A popular option for homeowners looking to save a lot of money is to replace their central vacuum motor instead of swapping out the entire vacuum unit. This instructional article guides you through the process and provides tips and tricks to make it as easy as possible. The difficulty level is "easy-medium" and should not take more than one hour to perform. How to Remove and Replace a Central Vacuum Motor

REMOVING THE MOTOR

  1. Be sure no power is going to the vacuum unit by unplugging the cord from the wall or turning off the house circuit breaker.
  2. UNITS THAT EMPTY FROM THE BOTTOM: The motors are in the top section of the vacuum tank. To get to the motor remove the top “lid” of the unit.
  3. UNITS THAT EMPTY FROM THE TOP: The motors are on the bottom of the vacuum unit. Remove the unit from the wall, turn it upside down, and open the bottom or bottom section to reveal the motor.
  4. Each motor has two or three wires that may run to other wires, relay, or mini-breaker. Disconnect the motor wires from these components. The new motor may not have the same connection as the old motor. If that is the case it may be easier to leave the motor connected to the component and to cut the wire off the motor. Then you can use a wire nut to tie the old wire to the new wire from the new motor.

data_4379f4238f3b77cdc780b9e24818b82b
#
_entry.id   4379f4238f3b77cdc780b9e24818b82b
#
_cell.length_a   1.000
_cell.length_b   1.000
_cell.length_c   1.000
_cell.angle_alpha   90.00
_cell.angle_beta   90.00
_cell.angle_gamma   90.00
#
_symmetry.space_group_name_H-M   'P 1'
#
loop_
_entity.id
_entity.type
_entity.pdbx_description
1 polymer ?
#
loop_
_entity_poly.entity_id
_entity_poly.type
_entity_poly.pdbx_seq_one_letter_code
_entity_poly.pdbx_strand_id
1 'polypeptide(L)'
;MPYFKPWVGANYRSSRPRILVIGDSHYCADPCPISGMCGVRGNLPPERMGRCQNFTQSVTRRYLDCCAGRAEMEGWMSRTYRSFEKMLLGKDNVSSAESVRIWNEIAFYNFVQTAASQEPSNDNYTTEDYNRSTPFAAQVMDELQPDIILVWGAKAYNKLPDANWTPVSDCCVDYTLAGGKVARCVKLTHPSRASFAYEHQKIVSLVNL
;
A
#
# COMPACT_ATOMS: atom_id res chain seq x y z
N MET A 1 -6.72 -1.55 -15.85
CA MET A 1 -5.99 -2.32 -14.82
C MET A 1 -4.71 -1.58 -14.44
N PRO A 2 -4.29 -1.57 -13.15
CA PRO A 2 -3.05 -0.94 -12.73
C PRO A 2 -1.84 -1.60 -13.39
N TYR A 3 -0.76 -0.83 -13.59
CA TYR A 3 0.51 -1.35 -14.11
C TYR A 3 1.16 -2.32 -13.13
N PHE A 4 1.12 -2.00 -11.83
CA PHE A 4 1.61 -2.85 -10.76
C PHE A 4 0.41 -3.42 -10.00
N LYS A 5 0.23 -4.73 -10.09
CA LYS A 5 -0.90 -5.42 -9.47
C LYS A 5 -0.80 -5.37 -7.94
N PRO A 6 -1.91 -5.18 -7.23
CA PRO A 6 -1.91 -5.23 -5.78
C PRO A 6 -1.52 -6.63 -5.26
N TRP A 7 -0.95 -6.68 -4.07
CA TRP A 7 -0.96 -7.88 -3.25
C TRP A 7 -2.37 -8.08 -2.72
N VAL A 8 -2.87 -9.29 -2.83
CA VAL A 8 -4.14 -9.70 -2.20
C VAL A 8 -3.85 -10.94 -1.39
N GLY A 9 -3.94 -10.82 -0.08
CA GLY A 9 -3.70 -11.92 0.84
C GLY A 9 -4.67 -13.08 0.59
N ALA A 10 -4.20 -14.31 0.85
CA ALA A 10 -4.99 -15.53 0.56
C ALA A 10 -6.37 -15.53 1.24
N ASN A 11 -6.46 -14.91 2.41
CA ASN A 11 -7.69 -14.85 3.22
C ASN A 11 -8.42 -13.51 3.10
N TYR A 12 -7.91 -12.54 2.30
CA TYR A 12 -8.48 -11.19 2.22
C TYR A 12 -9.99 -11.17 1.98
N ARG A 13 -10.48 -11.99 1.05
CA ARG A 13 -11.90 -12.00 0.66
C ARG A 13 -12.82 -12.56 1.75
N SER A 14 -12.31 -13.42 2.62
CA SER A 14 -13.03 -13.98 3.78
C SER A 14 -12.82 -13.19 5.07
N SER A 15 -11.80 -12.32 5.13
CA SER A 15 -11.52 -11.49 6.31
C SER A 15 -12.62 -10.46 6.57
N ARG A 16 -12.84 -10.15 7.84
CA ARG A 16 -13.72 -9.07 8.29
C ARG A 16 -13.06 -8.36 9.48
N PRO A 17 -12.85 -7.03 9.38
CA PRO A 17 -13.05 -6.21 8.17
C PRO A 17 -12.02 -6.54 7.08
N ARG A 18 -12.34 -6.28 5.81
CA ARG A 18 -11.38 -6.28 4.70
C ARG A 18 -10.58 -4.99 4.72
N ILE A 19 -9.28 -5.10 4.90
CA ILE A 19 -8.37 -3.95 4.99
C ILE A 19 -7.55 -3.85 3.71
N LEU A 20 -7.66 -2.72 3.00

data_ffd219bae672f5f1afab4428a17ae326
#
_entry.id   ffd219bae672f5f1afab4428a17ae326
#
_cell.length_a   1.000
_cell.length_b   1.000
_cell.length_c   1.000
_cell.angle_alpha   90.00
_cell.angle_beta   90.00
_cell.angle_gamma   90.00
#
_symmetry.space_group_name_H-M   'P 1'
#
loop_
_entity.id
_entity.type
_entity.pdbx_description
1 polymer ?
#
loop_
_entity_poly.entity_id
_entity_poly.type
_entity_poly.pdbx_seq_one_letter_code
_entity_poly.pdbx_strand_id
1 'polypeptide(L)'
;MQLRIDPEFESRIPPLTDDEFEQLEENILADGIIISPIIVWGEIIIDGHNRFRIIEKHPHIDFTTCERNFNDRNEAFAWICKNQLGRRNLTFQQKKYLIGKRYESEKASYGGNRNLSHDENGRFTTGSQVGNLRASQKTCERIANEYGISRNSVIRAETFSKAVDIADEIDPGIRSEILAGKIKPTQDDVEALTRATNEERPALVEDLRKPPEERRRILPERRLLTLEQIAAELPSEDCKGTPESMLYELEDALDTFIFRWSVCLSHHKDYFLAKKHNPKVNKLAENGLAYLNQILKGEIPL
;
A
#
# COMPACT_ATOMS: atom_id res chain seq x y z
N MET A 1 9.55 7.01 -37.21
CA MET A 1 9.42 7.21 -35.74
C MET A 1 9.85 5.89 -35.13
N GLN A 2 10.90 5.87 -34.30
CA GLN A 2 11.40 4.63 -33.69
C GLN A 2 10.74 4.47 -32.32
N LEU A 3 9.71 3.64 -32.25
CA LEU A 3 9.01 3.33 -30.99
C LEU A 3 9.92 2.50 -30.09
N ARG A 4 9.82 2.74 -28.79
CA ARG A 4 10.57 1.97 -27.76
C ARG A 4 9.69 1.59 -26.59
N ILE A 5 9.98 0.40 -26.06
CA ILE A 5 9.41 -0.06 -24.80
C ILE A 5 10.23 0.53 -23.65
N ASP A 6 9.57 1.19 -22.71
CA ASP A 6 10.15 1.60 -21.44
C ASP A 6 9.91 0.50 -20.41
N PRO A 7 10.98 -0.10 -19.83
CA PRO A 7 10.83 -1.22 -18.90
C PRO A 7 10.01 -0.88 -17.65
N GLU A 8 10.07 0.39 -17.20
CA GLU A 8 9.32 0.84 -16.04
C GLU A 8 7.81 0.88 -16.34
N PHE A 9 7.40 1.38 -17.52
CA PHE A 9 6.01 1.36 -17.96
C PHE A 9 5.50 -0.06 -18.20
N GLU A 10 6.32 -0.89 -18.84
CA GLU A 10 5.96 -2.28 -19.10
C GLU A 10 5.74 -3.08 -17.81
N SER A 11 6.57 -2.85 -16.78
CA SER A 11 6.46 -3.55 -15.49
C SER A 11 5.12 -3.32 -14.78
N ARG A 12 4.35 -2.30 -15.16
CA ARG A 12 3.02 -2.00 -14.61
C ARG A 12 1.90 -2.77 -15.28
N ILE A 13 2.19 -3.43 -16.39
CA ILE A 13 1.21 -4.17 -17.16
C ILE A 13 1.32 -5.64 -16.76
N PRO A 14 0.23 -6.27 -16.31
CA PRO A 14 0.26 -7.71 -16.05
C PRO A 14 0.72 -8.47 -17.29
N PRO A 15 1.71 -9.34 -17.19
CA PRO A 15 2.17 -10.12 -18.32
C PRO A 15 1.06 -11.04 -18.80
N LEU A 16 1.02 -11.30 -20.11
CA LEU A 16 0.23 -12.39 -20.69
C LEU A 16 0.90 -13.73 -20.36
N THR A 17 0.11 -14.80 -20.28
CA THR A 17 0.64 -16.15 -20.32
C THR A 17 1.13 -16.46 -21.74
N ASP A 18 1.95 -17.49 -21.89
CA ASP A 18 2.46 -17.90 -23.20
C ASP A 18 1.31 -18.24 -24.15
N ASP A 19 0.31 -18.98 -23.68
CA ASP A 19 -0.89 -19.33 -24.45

5. Next, remove the motor by taking off the nuts or screws holding it down along the wide horizontal section of the motor.
  6. Every motor sits on some kind of gasket. If the gasket is thick and detaches from the motor then reuse it, a replacement is probably not available. If the gasket is thin then we suggest buying our gasket.
  7. If the motor has a “horn” for the exhaust and something is attached to it, remove the attached piece. If the part is not salvageable then buy another motor coupling.


REPLACING THE MOTOR

  1. Your new motor must sit on a gasket or there will not be a seal and your suction will be weak. Place the gasket on the motor and put the motor in place.
  2. Carefully tighten the new motor into place without over doing it. The motor shell can move up causing the motor fan to scrape on the bottom of the lower shell.
  3. All vacuum motors have neutral polarity, meaning either white or black or which ever of the two blacks (depending on the old and new motor) can be connected to either white or black. Basically, you can’t mess the motor or components up if the motor wires are switched. Reconnect the motor wires. As stated before, if you don’t have the proper ends then use a wire nut to splice the new wires to the old ones. Some motors have a green ground wire that will connect any where on the metal of the vacuum tank.
  4. TEST THE MOTOR. Before putting everything back together, plug the motor into power and test it using the on/off switch on the vacuum unit tank, or by shorting across the two low voltage connections on the outside of the tank, or by plugging the hose into a valve in the home.
  5. Put the vacuum back together and be sure it is properly and securely in place on the wall. Be sure the low voltage wire is connected properly, it doesn’t matter which wire is connect to which connection.


Need assistance? Call Central Vacuum Online at 1-800-971-7172.